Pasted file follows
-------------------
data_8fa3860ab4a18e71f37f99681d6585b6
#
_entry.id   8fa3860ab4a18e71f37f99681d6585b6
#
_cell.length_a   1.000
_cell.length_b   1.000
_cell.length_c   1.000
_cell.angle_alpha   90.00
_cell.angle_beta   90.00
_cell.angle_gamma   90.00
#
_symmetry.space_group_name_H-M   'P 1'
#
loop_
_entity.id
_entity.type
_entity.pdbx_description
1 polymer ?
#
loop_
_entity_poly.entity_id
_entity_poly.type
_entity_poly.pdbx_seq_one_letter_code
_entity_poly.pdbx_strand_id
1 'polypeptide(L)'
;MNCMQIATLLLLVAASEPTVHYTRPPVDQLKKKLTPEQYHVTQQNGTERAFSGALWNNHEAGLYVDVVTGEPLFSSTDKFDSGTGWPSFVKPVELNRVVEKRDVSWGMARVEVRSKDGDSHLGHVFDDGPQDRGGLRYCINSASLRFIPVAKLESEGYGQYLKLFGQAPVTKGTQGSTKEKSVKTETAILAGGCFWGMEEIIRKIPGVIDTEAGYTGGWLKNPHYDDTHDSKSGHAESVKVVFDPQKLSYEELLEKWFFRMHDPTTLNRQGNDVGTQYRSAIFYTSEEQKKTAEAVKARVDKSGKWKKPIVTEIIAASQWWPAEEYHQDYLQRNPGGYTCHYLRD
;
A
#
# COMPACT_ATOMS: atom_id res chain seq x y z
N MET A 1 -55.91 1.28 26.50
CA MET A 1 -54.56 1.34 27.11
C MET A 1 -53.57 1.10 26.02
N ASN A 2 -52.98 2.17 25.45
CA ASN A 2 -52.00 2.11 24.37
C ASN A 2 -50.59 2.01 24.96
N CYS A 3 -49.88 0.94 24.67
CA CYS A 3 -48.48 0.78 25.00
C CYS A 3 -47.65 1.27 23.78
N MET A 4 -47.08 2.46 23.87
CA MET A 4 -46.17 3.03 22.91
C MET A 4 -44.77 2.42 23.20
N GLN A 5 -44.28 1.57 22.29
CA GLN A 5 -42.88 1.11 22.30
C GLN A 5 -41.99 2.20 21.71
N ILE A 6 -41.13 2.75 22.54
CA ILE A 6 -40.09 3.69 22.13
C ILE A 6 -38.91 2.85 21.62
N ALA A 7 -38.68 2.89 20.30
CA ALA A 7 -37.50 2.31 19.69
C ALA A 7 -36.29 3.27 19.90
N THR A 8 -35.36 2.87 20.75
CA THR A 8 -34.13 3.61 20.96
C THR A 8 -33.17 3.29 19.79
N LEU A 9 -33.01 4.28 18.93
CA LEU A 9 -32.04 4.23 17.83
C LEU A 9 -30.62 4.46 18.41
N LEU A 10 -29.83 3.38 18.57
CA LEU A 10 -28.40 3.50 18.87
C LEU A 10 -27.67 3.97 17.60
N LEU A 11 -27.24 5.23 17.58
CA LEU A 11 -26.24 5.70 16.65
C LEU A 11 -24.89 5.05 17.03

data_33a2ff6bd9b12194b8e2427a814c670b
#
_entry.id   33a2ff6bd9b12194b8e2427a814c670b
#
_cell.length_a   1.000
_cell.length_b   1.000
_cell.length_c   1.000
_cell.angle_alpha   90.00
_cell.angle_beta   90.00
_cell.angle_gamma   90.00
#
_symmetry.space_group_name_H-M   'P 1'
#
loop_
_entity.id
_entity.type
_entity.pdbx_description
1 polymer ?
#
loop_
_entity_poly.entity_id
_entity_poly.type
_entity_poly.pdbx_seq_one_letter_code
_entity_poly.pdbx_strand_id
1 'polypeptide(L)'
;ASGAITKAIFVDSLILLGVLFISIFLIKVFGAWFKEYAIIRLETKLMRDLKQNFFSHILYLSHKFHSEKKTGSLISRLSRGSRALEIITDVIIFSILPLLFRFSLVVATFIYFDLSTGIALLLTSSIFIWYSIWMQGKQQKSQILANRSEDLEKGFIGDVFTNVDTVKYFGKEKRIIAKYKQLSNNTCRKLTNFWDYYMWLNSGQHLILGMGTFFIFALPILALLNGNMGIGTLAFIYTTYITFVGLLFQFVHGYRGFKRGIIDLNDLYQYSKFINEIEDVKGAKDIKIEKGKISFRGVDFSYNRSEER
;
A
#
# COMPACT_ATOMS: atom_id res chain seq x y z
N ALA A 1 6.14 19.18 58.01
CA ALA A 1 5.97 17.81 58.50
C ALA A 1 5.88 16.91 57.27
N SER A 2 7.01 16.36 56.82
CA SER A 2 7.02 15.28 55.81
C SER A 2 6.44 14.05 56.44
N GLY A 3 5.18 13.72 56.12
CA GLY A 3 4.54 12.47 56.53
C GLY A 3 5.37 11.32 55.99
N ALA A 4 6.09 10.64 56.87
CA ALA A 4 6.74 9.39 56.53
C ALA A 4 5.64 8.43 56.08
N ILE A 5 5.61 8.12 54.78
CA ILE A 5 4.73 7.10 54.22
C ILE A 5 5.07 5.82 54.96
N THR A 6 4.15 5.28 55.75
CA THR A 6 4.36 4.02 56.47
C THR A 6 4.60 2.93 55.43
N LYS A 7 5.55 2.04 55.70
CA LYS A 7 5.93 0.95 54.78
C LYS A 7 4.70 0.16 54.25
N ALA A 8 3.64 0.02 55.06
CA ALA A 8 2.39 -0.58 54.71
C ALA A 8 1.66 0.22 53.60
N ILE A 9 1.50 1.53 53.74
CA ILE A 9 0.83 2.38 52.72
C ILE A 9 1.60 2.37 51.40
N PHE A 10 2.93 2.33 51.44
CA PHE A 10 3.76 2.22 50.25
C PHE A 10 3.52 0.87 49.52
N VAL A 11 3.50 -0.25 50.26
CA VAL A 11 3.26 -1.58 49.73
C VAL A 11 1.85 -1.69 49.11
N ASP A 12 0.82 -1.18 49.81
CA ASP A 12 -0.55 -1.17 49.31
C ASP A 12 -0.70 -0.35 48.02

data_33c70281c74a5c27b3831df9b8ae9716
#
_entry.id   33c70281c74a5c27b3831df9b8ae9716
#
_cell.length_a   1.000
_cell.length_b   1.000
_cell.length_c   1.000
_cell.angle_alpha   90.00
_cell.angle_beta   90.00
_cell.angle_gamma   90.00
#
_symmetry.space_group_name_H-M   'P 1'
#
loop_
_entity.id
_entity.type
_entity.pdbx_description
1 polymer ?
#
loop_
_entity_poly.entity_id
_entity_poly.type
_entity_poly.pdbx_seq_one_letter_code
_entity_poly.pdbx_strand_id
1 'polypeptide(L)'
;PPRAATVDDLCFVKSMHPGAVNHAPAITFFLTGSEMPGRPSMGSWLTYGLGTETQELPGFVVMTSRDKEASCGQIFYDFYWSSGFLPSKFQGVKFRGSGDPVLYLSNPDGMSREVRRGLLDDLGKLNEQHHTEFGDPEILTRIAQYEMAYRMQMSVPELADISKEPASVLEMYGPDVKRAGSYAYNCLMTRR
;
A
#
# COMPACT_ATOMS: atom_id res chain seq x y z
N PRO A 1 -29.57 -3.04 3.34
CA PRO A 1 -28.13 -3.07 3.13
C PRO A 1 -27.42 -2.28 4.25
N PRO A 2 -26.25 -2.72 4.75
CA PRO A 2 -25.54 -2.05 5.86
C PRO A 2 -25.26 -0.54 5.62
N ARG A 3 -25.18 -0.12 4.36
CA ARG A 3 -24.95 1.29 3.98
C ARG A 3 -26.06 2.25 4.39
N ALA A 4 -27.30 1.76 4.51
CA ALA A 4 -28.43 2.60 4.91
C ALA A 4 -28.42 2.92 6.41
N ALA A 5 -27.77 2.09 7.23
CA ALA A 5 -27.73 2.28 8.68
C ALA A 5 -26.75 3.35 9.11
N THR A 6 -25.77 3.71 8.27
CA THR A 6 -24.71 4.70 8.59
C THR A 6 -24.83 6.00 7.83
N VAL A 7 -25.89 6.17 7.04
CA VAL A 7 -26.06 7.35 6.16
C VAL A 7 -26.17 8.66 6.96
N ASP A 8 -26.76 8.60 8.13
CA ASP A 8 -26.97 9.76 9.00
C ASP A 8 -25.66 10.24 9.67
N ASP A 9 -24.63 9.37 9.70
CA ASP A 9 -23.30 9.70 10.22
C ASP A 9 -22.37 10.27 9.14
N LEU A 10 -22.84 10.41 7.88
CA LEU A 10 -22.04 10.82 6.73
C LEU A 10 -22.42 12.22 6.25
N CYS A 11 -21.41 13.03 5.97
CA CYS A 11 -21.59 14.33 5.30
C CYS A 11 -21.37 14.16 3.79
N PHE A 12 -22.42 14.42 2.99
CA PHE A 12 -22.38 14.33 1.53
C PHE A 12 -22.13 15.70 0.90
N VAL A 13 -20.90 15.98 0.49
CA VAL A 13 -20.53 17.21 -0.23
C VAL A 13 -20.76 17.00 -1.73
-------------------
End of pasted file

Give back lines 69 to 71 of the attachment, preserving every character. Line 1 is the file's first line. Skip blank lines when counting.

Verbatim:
_cell.length_b   1.000
_cell.length_c   1.000
_cell.angle_alpha   90.00